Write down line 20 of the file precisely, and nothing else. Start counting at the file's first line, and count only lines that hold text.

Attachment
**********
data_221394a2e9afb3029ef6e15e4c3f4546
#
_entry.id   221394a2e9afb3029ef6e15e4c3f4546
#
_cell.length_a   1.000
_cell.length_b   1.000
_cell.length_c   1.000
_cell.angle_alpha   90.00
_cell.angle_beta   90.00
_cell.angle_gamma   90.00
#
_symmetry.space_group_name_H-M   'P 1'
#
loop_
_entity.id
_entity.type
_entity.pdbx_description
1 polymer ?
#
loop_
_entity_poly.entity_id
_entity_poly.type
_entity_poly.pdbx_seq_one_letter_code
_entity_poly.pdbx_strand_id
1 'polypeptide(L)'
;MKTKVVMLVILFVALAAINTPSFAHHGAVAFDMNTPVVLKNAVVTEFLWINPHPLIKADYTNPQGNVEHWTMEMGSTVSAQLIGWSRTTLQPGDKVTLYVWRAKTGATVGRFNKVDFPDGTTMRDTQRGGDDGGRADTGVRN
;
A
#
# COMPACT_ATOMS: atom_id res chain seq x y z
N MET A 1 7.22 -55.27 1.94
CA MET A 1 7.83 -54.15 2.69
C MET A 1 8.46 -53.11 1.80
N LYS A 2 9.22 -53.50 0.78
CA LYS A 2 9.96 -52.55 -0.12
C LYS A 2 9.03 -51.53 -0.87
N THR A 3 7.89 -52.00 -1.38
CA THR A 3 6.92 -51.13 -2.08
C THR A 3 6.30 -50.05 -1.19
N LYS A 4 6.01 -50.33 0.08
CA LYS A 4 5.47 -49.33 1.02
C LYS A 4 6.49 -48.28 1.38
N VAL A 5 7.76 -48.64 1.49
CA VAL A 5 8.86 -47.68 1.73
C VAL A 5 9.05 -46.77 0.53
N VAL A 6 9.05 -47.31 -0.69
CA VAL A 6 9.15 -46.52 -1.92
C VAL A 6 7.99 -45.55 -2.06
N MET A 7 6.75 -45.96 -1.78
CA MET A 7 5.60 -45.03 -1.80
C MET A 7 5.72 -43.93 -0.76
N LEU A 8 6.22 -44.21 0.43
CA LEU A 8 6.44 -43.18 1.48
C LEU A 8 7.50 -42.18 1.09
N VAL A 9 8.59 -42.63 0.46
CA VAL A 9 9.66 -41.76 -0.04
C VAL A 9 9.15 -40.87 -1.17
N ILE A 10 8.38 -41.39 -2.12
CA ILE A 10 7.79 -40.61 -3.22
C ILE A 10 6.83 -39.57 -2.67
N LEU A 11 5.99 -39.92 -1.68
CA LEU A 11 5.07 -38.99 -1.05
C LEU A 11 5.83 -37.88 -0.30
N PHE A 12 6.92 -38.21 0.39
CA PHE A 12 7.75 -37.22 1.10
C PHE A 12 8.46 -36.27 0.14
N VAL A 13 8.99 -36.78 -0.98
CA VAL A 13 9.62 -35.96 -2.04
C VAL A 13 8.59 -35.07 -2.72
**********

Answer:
loop_